“Moves at warp speed, with terse ‘n’tough dialogue laced with irony, larger-than-life characters and the intrigue of a 3-D chess match. It’s a sharp critique of the military-industrial complex and geopolitics—with our normally nice neighbors to the north as the villains, to boot...a compelling, disquieting look at a future none of us ever wants to see.” — The Hartford Courant

“Bear skillfully constructs the ingredients for an exciting, futuristic, high-tech book.” — The Dallas Morning News

“Bear posits a violent, frightening future. She doesn’t try to sugar-coat this world, and harsh language and violence are prevalent throughout the narrative. But the author does a good job of balancing the bad parts with moments of humanity and goodness...One of this tale’s selling points is the marriage of some quite disparate bits of technology. Instead of dealing with prosthetic implants or virtual reality in isolation, the author finds connections and blends them believably. This more closely mirrors actual life, where many discoveries are derived from earlier ones, and thus the novel gets a vicarious air of the probable. Hammered is a hard-edged, intriguing look at a near-future Earth that paints technology in some quite unique ways.” — Davis Enterprise

“With Jenny Casey, author Elizabeth Bear delivers a kick-butt fighter who could easily hold her own against Kristine Smith’s Jani Killian or Elizabeth Moon’s Heris Serrano. Jenny is deadly but likable, someone readers can both relate to and root for. As she and her appealing cast of sidekicks skate close to the edge of disaster, the suspense of Hammered rises...What Bear has done in Hammered is create a world that is all too plausible, one wracked by environmental devastation and political chaos. Through Jenny Casey’s eyes, she conducts a tour of this society’s darker corners, offering an unnerving peek into a future humankind would be wise to avoid.” —

Hammered is a tough, gritty novel sure to appeal to fans of Elizabeth Moon and David Weber... In Jenny Casey, Bear has created an admirably Chandler-esque character, street-smart and battle-scarred, tough talking and quick on the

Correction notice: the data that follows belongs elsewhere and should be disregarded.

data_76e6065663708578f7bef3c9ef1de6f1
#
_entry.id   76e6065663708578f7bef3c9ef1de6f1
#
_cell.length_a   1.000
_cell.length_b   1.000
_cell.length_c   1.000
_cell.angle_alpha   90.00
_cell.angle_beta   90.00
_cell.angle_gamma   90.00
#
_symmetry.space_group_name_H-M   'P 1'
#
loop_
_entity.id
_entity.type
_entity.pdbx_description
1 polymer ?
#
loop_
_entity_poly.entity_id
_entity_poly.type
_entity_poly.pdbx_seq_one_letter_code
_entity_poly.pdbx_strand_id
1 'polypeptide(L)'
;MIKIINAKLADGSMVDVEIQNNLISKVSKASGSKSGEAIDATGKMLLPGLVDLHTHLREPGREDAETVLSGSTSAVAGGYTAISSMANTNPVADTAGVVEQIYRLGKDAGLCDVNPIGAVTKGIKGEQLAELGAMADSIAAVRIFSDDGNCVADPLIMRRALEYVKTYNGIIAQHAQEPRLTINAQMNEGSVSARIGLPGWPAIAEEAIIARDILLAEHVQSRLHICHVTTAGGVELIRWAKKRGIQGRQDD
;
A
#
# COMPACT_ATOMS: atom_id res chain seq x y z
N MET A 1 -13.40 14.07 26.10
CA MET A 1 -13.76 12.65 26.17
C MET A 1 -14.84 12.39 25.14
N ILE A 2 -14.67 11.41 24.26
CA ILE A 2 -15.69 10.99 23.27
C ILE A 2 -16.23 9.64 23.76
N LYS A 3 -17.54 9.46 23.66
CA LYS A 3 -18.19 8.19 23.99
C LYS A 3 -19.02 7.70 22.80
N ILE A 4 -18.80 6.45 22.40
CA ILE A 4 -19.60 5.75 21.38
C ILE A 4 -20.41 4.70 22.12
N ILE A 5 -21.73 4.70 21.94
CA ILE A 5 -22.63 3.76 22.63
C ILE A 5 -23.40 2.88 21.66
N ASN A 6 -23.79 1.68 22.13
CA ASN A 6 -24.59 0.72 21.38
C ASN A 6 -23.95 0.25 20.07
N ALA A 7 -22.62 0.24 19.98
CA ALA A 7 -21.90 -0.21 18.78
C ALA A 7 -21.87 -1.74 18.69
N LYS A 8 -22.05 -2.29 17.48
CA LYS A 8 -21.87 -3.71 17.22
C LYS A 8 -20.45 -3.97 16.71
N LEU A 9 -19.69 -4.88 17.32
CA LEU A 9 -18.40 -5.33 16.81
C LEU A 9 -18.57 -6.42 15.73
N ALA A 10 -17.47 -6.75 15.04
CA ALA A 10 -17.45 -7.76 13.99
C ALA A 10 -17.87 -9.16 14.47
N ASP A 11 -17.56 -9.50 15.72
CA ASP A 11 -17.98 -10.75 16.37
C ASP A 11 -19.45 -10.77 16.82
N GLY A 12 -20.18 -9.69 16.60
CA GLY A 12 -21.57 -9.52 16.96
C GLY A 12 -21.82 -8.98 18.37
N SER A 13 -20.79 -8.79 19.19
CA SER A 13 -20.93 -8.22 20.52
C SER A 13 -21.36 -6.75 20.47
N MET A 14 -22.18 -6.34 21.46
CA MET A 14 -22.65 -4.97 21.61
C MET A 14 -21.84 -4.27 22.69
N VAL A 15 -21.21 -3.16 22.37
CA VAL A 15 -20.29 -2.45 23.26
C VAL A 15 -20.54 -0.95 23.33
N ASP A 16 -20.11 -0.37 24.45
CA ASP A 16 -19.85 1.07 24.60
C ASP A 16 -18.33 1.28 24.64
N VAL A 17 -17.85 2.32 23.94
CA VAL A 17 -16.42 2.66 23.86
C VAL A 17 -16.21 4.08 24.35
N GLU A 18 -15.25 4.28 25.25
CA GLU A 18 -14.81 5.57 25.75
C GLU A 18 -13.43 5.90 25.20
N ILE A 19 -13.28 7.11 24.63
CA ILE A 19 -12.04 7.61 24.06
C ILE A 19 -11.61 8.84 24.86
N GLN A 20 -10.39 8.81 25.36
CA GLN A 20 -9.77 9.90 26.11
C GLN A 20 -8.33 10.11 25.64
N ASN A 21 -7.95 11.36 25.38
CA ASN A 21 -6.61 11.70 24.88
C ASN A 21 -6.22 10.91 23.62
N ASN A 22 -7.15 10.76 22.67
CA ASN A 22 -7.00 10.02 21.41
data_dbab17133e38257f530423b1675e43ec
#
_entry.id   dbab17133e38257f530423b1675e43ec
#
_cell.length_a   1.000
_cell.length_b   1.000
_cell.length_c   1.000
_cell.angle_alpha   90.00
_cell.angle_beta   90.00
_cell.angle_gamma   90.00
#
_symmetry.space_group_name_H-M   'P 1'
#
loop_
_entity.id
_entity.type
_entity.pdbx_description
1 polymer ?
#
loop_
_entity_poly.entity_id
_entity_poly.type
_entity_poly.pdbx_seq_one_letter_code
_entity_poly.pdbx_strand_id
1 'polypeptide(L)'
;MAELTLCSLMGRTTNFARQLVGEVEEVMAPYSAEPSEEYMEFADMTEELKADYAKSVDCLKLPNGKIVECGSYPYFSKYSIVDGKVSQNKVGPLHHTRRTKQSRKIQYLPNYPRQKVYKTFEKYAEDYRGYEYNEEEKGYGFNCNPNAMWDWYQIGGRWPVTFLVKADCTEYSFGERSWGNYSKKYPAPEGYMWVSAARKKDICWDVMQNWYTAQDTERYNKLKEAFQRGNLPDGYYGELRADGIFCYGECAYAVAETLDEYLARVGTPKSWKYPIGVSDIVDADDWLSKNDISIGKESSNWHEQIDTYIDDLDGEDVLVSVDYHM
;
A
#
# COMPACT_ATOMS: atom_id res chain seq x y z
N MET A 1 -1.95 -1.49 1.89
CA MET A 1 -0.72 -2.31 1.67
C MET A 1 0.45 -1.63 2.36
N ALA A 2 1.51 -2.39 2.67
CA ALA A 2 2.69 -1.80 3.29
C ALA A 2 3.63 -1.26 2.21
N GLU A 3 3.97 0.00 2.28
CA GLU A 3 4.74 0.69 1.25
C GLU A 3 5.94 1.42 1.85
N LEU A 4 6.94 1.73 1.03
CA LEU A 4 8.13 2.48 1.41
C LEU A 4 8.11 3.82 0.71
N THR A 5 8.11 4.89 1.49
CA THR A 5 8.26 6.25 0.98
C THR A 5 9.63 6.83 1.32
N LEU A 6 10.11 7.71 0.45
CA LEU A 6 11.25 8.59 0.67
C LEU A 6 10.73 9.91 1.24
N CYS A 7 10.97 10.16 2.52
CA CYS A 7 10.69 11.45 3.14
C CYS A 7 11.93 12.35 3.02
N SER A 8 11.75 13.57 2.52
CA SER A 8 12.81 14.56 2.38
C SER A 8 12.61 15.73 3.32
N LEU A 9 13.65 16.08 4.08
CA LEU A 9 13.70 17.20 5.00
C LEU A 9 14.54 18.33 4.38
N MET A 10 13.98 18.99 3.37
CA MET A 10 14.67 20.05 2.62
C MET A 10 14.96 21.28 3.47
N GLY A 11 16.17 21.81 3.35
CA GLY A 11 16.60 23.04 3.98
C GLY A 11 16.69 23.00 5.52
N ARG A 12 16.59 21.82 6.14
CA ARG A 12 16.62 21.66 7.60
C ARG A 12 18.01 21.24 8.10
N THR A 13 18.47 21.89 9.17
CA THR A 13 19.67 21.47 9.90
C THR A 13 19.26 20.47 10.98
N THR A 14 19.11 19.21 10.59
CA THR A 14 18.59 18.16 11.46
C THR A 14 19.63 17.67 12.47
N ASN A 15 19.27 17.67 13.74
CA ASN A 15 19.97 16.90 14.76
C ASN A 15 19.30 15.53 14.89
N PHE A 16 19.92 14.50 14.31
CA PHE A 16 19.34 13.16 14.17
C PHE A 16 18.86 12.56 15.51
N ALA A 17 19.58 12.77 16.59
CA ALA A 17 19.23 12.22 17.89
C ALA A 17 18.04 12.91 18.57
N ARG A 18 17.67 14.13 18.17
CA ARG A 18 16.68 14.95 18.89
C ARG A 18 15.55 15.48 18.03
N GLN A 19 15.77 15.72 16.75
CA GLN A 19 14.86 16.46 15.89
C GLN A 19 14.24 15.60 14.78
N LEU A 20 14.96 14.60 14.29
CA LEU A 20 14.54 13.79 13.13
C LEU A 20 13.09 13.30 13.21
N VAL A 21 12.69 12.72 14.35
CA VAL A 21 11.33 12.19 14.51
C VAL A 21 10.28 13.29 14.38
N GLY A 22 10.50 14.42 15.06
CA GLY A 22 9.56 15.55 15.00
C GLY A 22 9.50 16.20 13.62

trigger.... Bear shuttles effortlessly back and forth across time to weave her disparate cast of characters together in a tightly plotted page-turner. The noir universe she creates is as hard-edged as the people who inhabit it. The dialogue and descriptions are suitably spartan, but every one of her characters has their own recognizable voice. It takes no effort at all to imagine Hammered on the big screen.” — SFRevu

“A sobering projection of unchecked current social, political and environmental trends... Although a careless reader might be lulled by the presence of drugs, the hard-edged narration, and the run-down setting of the opening scene into thinking this novel is dystopian or even cyberpunk in nature, such expectations are quickly undercut by Bear... Without giving too much away, it can be said that the underlying theme of Bear's novel is salvage, in all its senses...Indeed, every character in Hammered, even the villainous, have their own powerful motives for their actions; and conversely, the hands of the "good" characters are never entirely clean, and they make fearful moral bargains and compromises simply
because they can't see any better way to do what they must. They all try to salvage what they can...[which] embodies the novel's central theme of how what we would choose to preserve and what we wish to discard are sometimes inextricable.” — Green Man Reviews